This is accomplished by navigating to the “Biomarker types” section, selecting “Blood”, and sorting the resulting page by “Largest normalized effect size” in descending order (by clicking this heading twice). This reveals that the largest change in risk of all-cause mortality was recorded for Apolipoprotein A-1, which is a major component of high-density lipoprotein (HDL) cholesterol and helps to clear fat from white blood cells and arterial plaques of atherosclerosis. Clicking on the biomarker name “Apolipoprotein A-1” allows the user to further explore its associations, revealing that the study with the largest effect size had a normalized hazard ratio of 8.33 per 1 unit biomarker increase (p=0.029) and was based on a sample of 331 people from a northwest London population sample with a mean follow-up of 24 years.

Discussion is a unique resource encompassing 1,587 entries from over 30 years of published research, and catalogs a diverse array of biomarkers, reports details of their relationships with all-cause mortality, and includes relevant meta-data. While certain biomarker databases already exist, for example the Infectious Disease Biomarker Database (IDBD; [14];) and the Early Detection Research Network Biomarker Database (EDRNBD;, these are limited to specialized applications or specific diseases and do not share the generalizability of our mandate, which emphasizes a) all-cause mortality and b) human studies in population-based or relatively disease-free cohorts. Some research groups have performed systematic reviews and/or meta-analyses on biomarkers of all-cause mortality, but these have been either within specific domains [15], or limited to very specific time-frames or purposes [1], and have not made their results available as a public database. Other groups have evaluated large panels of candidate biomarkers within specific cohorts, for example 106 metabolites in 10 thousand participants in the Estonian Biobank (Fischer, 2015), but these represent individual studies with little attempt to summarize or collate the work of others. Finally, a number of aging-related databases exist as well, including Human Aging Genomic Resources (HAGR; [16];), GeroProtectors database ( [17];), and the JenAge Aging Factor Database (AgeFactDB; [18];), but none focus on mortality biomarkers and the curation of reported associations.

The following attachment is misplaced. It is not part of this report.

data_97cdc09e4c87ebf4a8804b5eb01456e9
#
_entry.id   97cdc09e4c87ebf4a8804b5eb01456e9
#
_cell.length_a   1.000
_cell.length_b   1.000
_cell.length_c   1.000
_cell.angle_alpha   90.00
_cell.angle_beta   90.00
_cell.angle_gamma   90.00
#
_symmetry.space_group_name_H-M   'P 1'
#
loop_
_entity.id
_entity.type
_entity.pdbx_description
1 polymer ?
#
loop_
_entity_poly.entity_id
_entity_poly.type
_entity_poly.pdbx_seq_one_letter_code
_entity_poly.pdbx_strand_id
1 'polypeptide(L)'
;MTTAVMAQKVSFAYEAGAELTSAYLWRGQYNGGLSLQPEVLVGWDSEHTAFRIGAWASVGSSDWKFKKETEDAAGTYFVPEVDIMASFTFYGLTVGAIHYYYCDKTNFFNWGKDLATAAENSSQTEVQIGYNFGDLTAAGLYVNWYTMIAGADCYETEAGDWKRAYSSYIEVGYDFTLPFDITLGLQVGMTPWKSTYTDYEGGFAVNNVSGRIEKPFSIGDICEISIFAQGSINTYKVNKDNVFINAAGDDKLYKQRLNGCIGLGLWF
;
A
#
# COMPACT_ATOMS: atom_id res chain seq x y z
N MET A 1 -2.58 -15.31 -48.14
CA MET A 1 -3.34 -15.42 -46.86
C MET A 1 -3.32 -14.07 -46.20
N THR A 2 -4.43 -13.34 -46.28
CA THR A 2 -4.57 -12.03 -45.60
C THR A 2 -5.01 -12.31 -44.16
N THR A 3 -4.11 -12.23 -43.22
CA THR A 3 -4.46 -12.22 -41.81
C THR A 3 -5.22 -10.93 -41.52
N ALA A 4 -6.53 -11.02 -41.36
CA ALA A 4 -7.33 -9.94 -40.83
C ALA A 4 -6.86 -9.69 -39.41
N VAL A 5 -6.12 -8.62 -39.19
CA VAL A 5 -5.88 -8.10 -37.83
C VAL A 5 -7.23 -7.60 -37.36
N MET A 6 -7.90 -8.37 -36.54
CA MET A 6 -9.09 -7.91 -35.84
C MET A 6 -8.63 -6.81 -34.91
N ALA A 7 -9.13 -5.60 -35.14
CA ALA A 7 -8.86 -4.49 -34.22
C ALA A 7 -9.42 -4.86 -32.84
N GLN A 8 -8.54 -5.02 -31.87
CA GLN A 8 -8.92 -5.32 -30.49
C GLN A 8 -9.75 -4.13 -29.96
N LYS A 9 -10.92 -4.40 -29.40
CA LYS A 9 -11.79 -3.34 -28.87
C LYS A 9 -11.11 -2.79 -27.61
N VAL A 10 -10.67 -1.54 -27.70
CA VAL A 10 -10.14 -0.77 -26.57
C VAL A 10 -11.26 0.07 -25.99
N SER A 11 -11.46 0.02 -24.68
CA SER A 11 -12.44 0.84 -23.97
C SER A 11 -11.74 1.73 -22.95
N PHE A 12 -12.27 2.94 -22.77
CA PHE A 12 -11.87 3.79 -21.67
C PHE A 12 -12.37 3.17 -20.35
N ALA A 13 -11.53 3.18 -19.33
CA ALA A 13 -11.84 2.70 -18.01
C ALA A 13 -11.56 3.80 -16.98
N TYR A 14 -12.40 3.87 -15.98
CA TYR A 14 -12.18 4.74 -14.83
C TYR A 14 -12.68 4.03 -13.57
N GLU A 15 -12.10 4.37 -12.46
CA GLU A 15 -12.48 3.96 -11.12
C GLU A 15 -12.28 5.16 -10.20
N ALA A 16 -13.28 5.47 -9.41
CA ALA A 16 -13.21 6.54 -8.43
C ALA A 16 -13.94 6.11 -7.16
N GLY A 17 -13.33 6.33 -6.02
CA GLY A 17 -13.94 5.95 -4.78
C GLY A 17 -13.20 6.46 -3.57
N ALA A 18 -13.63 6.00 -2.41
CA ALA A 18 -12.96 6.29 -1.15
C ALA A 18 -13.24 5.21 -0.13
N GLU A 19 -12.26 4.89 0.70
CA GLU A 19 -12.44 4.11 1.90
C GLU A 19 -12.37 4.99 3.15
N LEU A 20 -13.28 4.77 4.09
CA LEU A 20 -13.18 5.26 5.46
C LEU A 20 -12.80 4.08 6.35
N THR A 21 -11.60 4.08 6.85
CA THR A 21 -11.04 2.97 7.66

Applications of

This publicly-available dataset at provides an overview of the current state of research on human biomarkers of all-cause mortality, and is of great potential utility for both research and clinical applications. We envision a number of applications that employ its meta-data and search capabilities. These might include:

Identifying optimal biomarkers to assess a therapy’s impact on mortality

Researchers designing studies to measure the potential mortality benefit of a therapy may want to begin by testing its effect on various biomarkers of mortality. If a therapy causes positive changes in those mortality biomarkers, then it might warrant the additional expense and effort of a long-term study to directly assess its true effect on mortality. Such researchers would be able to use initially to choose which biomarkers to assess in their study sample, and might be interested in selecting those with the most extreme effect sizes that have been reported in the largest number of studies.

Identifying optimal mortality biomarkers of a specific type (e.g. blood, urine)

Researchers interested in mortality biomarkers might have constraints on the type of biomarkers that are useful to them. A retrospective patient cohort might have blood banked on all participants, but no capability for other follow-up testing, so the ability to easily find information on biomarkers of the “blood” type in our database could facilitate experimental design. Alternatively, a prospective cohort in a remote or impoverished area with a limited budget or limited access to technology might be much more amenable to physical parameters that are simple and inexpensive to measure, such as body mass index and blood pressure, rather than molecular or protein-based markers requiring more elaborate testing infrastructure. Such researchers could use to specifically find biomarkers of the type most appropriate for their study design.

Choosing optimal biomarkers for monitoring overall health

Researchers or clinicians trying to construct an optimal panel of biomarkers for measuring general health -- such as in the context of a broad-purpose cohort study or preventive clinical care -- might wish to go beyond the tests traditionally used to screen for common diseases at recommended ages, and construct a panel of easily measured biomarkers directly associated with mortality. In a clinical context, results from such tests would have to be interpreted and communicated to patients with caution, given the paucity of well-validated research on many biomarkers. Nonetheless, should be uniquely helpful in designing such a panel.